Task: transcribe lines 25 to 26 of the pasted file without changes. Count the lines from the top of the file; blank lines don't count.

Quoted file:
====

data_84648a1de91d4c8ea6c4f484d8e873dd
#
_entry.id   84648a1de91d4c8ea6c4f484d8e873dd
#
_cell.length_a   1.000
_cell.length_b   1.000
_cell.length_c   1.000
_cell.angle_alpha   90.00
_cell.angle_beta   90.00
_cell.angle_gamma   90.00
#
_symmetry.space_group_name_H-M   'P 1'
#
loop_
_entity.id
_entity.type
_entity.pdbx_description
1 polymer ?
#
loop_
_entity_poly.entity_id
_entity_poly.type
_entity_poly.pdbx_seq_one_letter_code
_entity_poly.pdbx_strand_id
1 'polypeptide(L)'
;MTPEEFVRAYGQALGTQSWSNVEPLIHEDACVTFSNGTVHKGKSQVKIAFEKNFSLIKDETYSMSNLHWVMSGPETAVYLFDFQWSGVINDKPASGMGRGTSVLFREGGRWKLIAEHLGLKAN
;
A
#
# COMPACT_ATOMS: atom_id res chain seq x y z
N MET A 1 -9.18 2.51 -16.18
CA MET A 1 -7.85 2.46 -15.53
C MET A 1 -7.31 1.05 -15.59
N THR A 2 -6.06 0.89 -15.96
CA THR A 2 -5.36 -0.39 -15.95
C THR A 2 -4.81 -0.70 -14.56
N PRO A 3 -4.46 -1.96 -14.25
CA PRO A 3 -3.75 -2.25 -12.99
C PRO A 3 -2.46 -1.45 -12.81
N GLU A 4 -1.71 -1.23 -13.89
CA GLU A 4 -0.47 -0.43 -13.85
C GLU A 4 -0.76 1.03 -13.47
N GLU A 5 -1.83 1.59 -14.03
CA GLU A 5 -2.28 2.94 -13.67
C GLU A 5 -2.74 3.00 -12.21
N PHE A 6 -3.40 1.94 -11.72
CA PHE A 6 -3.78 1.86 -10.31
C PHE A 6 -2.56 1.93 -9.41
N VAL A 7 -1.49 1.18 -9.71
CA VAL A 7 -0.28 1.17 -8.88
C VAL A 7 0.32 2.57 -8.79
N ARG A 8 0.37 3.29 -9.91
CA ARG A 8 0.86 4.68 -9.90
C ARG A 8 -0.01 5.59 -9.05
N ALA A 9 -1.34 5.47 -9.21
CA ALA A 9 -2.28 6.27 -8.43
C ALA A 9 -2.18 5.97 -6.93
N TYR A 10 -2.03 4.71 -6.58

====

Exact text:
1 'polypeptide(L)'
;MTPEEFVRAYGQALGTQSWSNVEPLIHEDACVTFSNGTVHKGKSQVKIAFEKNFSLIKDETYSMSNLHWVMSGPETAVYLFDFQWSGVINDKPASGMGRGTSVLFREGGRWKLIAEHLGLKAN